This is my last missive from my trip to the Stans. This evening we flew from Bishkek, Kyrgyzstan, where we had a short but wonderful time in that land of nomads. We saw a sporting event yesterday whereby very skilled horsemen, divided into two teams, rode around the field trying to pick up a dead sheep, galloped down the field, and threw it into a big receptacle while the other team of horsemen tried to prevent them. It’s like a cross between American football and polo, but much rougher. 

The city of Bishkek is surrounded by spectacular, high snowcapped mountains, the Tian Sian range, some 20,000 feet tall. However, the mountains are shrouded most of the time by clouds and smog. When they come into view periodically, it is breathtaking. 

One of the things we learned about in Kyrgyzstan in more detail was  the devastating consequences of the breakup of the former Soviet Union on that small country. Apparently three countries–Russia, Belorussia, and Ukraine–got together and decided to break up the Soviet Union. The Central Asian countries (“the Stans”) were not consulted, but just handed the decision as a fait accompli.  The factories closed almost immediately (due to diminished demand), and the economy plummeted almost overnight. A large proportion of the Russians who had held prominent positions in the government and society left and returned to Russia. Both Russia and Belorussia invited them back, and some who remained feared discrimination and even retribution. Many skilled Kyrgyz people also left to find jobs elsewhere, mostly to Russia. There was hyperinflation combined with high unemployment. The poor suffered the most as is almost always the case. 

Privatization of real estate happened quickly. If you had inhabited an apartment or house for a certain amount of time, it became yours if you filed the paperwork properly. Around Bishkek, which is in general a lovely city, you see many dilapidated apartment houses, which seem out of place in the rapidly developing city with some attractive  new buildings. These older buildings are apparently the buildings where people got free apartments. Now there is little money or good cooperative governance in place to fix up the buildings, which have been slowly deteriorating over the past 30 years. I haven’t got a handle on how the collective farms were privatized, but the government ownership of land also was ended in rural areas.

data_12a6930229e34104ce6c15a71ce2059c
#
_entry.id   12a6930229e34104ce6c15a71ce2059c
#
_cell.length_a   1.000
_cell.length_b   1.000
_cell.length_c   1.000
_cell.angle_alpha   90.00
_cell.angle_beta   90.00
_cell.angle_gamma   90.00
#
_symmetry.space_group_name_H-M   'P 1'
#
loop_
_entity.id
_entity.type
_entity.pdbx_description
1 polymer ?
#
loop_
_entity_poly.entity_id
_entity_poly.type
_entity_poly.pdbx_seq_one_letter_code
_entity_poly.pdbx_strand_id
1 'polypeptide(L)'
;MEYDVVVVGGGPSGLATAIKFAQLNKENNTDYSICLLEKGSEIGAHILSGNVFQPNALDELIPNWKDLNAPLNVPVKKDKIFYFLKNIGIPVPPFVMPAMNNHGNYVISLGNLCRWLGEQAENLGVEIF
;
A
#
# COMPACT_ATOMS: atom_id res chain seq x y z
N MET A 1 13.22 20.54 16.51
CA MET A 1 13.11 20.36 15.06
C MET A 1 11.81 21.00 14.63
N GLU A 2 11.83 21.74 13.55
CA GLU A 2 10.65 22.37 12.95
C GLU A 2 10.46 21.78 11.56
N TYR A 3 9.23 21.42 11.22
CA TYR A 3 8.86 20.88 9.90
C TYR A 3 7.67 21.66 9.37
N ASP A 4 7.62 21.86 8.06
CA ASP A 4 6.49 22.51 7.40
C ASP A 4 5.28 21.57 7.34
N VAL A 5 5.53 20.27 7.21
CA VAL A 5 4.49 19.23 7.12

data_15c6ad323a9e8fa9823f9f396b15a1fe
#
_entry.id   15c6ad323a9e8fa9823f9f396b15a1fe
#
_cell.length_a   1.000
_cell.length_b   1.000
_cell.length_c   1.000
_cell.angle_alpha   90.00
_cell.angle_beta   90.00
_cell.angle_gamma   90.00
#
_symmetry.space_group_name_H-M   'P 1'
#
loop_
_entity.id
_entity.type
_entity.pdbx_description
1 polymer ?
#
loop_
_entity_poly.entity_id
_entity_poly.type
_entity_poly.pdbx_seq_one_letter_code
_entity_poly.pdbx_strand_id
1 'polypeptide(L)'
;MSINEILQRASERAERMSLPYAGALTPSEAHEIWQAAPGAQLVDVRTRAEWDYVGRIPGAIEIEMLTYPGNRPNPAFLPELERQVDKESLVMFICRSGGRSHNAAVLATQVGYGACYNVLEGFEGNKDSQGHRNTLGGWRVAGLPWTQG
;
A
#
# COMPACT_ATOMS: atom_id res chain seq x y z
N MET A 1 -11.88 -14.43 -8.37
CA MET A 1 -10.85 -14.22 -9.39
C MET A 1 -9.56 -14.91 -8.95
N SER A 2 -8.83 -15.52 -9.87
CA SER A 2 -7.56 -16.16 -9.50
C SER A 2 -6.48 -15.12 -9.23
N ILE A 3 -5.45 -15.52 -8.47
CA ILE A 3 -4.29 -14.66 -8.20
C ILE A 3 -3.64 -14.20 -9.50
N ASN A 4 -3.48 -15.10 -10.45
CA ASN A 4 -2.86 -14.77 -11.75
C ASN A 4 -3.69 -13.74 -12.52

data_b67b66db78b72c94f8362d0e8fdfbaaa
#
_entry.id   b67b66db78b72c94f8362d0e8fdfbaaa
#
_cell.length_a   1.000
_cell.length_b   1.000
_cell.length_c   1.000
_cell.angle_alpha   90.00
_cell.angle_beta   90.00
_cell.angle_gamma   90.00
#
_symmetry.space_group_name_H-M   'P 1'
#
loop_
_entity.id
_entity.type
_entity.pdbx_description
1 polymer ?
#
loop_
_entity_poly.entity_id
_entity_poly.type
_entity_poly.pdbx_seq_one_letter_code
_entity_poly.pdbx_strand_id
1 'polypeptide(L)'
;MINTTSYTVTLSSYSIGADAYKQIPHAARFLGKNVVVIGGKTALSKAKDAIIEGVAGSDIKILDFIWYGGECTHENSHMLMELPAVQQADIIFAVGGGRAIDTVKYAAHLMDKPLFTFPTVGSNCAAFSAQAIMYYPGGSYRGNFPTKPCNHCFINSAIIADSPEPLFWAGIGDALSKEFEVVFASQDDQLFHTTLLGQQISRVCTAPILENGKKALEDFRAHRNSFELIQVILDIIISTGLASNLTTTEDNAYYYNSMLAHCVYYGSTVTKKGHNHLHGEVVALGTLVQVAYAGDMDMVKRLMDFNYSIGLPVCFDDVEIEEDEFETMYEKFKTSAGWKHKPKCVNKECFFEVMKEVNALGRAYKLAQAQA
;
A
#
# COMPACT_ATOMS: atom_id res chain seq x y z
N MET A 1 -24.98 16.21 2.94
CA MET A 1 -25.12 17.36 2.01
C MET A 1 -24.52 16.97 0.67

While there were negative consequences, and apparently many older people are nostalgic about former Soviet times, the youthful population is happier about the changes; and there is overall an optimistic spirit. Still, many youth have to go abroad, usually to Russia, to earn a living so it’s a mixed bag.

I think the Russians have the right idea about immigration. While the circumstances and economies are different, Russia and the US both have a shortage of unskilled labor. Yet they encourage Central Asians to migrate to Russia for work and give them work permits easily along with a path to citizenship. They are allowed to go back and forth to their home countries as they like.  We, on the other hand, force hardworking immigrants to come illegally to do the jobs that Americans don’t want for low pay and keep them in the shadows so that they have no legal status and cannot return home to see their families. It is an unnecessary and cruel system (or non-system).

But as challenging as life is here in the Stans, many people remain hopeful and most have greeted us with warmth and hospitality. Here is how I have communicated with the wonderful people I have met along the way. To greet anyone, I just say “A-salamu Aleicum” which is “Peace be with you” in Arabic, but works in any Muslim country as a polite greeting.  For “thank you” I learned “Rachman” (I have no idea if I am spelling it correctly), but “Spaciba” which is Russian (perhaps also misspelled) also always works. To emphasize respect or thanks, they have a lovely gesture, which is to hold your right hand over your heart. With these, and a good translator at close hand, I have had no problems.

I will close my missives with this story: Yesterday we took a trip to the countryside and stopped by a farm for lunch and to see how they make their beautiful felt rugs. Each rug involves many hours of tedious work. The rugs originally were used to decorate their yurts (no longer used much).  I had been working on a piece of needlepoint as we rode along, and our guide encouraged me to show my needlework to the ladies of the farm. This caused a big excitement. I showed them how I did the stitching, and one of them immediately began to work on it! (I am sorry I didn’t take along some needlepoint to give them.)

That’s it for my missives from the Stans. Now back to the U.S. This is a fascinating part of the world with a rich history dating back thousands of years, yet rarely visited by Americans. It seems to get lost, nestled as it is between two giants, Russia and China, and still suffering from many years of Czarist and Soviet domination, lack of natural resources, population loss, regional instability (Afghanistan and Iran), and environmental degradation. However, a strong spirit of determination and regional pride remain, and the gems of stunning landscapes, charming ancient buildings, beautiful crafts and artwork are worth a visit by any adventuresome tourist. However, it is not for the faint of heart. I told  Joe he made the right call to miss this one.